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Metamagical Themas: Questing For The Essence Of Mind And Pattern (original 1985; edition 1996)

by Douglas Hofstadter

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1,945133,507 (4.09)16
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Title:Metamagical Themas: Questing For The Essence Of Mind And Pattern
Authors:Douglas Hofstadter
Info:Basic Books (1996), Paperback, 880 pages
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Metamagical Themas: Questing for the Essence of Mind and Pattern by Douglas Hofstadter (1985)

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Showing 1-5 of 12 (next | show all)
Trite, boring.

Update a day later:
Covers topics similar to those covered in Godel, Escher, Bach, but not nearly in as entertaining a manner, the intellectual depth is lame, the Lisp stuff is boring to someone who already is familiar with at least one computer language, which presumably is more than half of the audience for any Hofstadter book, the Prisoner's Dilemma material covers ground that has been well-trod over the decades by many, many, many people - though perhaps this is something that a non-economist reader wouldn't know - the attempts to tie the subject matter of many of the chapters to nuclear war at the end are thunderingly unsubtle (maybe this was less noticeable when these articles originally appeared spread over months or years), the material on creativity is an attempt to pad an idea fit for five pages over tens of pages. Etc.

Some authors write several great books. Some authors are one-book authors. Hofstadter is the latter. Read GEB. Don't read anything else by this guy, certainly not Metamagical Themas or the execrable I am a Strange Loop. ( )
  Carnophile | Nov 2, 2014 |
While this is not exactly a review, I thought I'd leave a few comments here. I recently got this on Kindle, so I've been slowly revisiting a few choice bits here and there. For what it's worth, I was dumbfounded to see this was available on Kindle. Given that his most popular and best selling book Gödel, Escher, Bach is still not available for Kindle, I took it for granted that none of his books were available on Kindle (except, perhaps, I am a Strange Loop, published, if I recall correctly, after Kindles were already on the market).

Anyway, after downloading this, I started flipping through the chapters wondering which I should reread and was a bit stunned to be reminded that there are 3 chapters on Lisp. What's interesting about this is imagining this text appearing in Scientific American. While I have fond memories of what SciAm used to be, it's hard to gel that with the image of SciAm that I currently have in my head. The days of meaty, tangible material in technical magazine that you could actually sit down and do something with (c.f., Byte), seem so long ago (Make and the recently deceased, in print format, Linux Journal, not withstanding) that it's hard to picture actual articles on Lisp appearing in what was, in fact, a fairly popular science magazine. This is not to say that SciAm is not still of good quality, but it's certainly a very different beast than what it used to be. These days, I would basically call it a nicer version of Discover (again, not to denigrate that magazine, but it certainly lacks depth in most cases).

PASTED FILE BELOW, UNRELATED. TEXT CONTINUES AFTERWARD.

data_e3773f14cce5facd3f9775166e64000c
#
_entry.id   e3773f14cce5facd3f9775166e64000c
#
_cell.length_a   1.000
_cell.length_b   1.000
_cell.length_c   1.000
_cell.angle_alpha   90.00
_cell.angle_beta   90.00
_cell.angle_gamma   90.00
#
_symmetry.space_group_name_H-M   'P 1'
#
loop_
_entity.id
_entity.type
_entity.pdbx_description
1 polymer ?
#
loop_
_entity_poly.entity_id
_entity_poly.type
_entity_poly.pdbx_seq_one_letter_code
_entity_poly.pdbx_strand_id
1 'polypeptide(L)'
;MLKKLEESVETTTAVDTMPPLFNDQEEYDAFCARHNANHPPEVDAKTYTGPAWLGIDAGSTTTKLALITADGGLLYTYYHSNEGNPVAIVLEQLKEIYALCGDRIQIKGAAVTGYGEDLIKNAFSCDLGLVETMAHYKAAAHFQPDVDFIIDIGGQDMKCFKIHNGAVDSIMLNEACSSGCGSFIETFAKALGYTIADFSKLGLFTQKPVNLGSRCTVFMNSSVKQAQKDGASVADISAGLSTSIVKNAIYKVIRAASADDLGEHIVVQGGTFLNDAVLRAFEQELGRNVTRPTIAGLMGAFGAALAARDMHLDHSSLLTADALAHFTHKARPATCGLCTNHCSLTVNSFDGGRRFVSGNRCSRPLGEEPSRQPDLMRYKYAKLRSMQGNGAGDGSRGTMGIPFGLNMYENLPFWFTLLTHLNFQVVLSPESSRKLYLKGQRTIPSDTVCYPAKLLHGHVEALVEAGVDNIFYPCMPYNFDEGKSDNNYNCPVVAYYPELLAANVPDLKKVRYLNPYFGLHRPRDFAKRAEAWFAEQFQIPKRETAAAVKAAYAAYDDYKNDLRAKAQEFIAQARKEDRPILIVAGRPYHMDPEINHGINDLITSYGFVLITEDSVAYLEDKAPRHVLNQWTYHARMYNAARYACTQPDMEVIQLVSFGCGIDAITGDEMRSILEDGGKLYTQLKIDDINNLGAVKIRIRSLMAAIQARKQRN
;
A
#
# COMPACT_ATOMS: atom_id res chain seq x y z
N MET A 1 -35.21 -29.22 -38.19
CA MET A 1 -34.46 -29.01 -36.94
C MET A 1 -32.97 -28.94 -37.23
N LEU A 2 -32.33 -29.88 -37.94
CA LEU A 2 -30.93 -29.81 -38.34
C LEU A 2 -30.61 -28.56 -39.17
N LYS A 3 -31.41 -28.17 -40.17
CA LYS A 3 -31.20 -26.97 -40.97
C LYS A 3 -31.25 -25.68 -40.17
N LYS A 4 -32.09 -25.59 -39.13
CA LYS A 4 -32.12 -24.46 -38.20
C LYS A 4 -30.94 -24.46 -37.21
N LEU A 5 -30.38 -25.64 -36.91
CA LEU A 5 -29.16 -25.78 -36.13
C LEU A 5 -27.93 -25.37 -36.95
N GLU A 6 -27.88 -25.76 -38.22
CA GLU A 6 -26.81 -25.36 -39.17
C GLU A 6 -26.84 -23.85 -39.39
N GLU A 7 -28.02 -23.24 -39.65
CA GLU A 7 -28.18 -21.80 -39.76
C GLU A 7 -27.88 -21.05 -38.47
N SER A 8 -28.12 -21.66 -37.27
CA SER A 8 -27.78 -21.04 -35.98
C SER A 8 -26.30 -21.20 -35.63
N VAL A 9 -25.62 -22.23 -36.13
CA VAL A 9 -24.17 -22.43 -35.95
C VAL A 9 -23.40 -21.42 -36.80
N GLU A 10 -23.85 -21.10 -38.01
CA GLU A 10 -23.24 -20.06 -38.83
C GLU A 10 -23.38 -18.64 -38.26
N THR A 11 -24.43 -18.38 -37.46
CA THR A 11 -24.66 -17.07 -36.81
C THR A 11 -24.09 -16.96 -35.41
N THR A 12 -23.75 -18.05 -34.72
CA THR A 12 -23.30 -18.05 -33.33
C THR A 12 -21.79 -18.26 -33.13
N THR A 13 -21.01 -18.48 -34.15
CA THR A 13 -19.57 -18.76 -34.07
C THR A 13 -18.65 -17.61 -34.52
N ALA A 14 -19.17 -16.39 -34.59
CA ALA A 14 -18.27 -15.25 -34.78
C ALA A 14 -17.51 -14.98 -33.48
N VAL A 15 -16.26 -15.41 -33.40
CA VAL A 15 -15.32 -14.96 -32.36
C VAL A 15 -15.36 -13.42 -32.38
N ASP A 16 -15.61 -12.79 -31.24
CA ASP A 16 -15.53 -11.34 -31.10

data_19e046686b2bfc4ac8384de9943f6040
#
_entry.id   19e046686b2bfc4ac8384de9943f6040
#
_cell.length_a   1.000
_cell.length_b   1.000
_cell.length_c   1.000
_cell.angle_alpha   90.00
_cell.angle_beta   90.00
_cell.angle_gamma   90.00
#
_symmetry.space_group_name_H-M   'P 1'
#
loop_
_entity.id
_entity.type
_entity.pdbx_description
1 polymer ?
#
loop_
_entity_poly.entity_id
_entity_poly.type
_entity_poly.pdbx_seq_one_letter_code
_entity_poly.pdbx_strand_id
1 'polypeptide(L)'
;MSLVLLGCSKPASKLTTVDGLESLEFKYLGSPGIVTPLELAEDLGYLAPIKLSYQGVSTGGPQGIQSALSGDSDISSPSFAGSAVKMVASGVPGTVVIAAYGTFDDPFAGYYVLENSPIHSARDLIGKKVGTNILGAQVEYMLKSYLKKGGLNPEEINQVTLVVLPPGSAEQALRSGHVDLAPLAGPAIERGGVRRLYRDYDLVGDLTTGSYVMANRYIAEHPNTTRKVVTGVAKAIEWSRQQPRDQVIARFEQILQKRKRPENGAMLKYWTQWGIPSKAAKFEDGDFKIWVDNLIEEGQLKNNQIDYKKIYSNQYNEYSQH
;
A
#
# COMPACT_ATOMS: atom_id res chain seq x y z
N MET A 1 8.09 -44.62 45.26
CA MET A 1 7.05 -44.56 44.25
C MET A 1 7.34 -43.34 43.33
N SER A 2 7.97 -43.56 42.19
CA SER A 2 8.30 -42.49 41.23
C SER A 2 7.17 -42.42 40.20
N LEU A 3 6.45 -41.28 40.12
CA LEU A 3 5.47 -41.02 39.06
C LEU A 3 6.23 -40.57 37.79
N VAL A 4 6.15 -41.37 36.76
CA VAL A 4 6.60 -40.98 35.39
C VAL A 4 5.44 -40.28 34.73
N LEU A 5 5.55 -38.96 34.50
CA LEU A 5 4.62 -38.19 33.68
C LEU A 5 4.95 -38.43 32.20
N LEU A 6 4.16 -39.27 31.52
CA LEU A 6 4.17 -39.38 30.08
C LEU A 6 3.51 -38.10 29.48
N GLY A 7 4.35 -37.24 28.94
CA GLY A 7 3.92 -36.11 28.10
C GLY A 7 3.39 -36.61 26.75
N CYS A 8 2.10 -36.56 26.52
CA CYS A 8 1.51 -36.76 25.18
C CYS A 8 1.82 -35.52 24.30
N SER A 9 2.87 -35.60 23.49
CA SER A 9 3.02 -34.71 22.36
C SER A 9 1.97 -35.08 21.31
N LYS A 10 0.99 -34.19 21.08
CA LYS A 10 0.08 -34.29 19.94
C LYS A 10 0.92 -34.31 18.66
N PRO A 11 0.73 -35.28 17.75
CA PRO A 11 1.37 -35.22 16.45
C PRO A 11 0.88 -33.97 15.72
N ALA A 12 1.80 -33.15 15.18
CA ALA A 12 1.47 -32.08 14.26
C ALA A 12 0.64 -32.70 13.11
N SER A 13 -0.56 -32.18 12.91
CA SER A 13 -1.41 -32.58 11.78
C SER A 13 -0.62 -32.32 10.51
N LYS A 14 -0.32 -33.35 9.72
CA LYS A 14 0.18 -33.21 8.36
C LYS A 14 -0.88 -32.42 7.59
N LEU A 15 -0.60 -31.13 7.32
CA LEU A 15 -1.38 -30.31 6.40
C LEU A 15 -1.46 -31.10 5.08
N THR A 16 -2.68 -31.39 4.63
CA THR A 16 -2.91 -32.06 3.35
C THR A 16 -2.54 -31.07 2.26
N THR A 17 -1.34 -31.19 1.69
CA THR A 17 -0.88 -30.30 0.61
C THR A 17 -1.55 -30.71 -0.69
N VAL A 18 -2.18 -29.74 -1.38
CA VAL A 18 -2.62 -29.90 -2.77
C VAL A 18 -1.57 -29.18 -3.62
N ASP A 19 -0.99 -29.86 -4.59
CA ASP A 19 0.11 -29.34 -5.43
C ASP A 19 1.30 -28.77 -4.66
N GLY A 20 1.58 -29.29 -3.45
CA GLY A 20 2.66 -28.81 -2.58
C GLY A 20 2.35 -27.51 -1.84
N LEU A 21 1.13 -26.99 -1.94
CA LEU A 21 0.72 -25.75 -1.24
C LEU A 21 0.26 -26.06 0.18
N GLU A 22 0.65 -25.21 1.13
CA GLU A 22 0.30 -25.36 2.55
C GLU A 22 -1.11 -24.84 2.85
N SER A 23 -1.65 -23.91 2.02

To be continued...

( )
1 vote tlockney | Sep 7, 2014 |
This book has probably influenced my brain chemistry in all sorts of subtle and stealthy ways. I think I've read it at least four times. ( )
  JenneB | Apr 2, 2013 |
Not quite as good as Godel, Escher and Bach, but still great ( )
  hcubic | Jan 30, 2013 |
In this entertaining and provocative book named after his recent column in Scientific American, Douglas Hofstadter presents a dazzling array of observations and ideas about how we perceive and think. With profound insight and an irrepressible sense of fun, he explores such subjects as artificial intelligence; sexist language in Chinese; experiments with the Prisoner's Dilemma; genetic evolution and its software counterpart; beautiful mathematical shapes known as "strange attractors"; nuclear war; and even National Enquirer hoaxes. Balanced between art and science, magic and logic, humor and rigor, Metamagical Themas (a rearrangement of the letters in "mathematical games") probes the deepest paradoxes and mysteries of the human mind and heart.
2 vote rajendran | Jan 20, 2008 |
Showing 1-5 of 12 (next | show all)
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» Add other authors (1 possible)

Author nameRoleType of authorWork?Status
Douglas Hofstadterprimary authorall editionsconfirmed
Dabekaussen, EugèneTranslatorsecondary authorsome editionsconfirmed
Lange, Barbara deTranslatorsecondary authorsome editionsconfirmed
Maters,TillyTranslatorsecondary authorsome editionsconfirmed
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Amazon.com Product Description (ISBN 0465045669, Paperback)

Hofstadter’s collection of quirky essays is unified by its primary concern: to examine the way people perceive and think.

(retrieved from Amazon Mon, 30 Sep 2013 13:30:14 -0400)

(see all 3 descriptions)

These brilliant essays (mostly from Scientific American, but several previously unpublished) look at chaos and Chopin, grammar and genetics, racism and Rubik's cube, and countless other subjects. From all this, Hofstadter makes a rich tapestry and throws startling new light on his central theme: how people - and machines - think and feel.… (more)

(summary from another edition)

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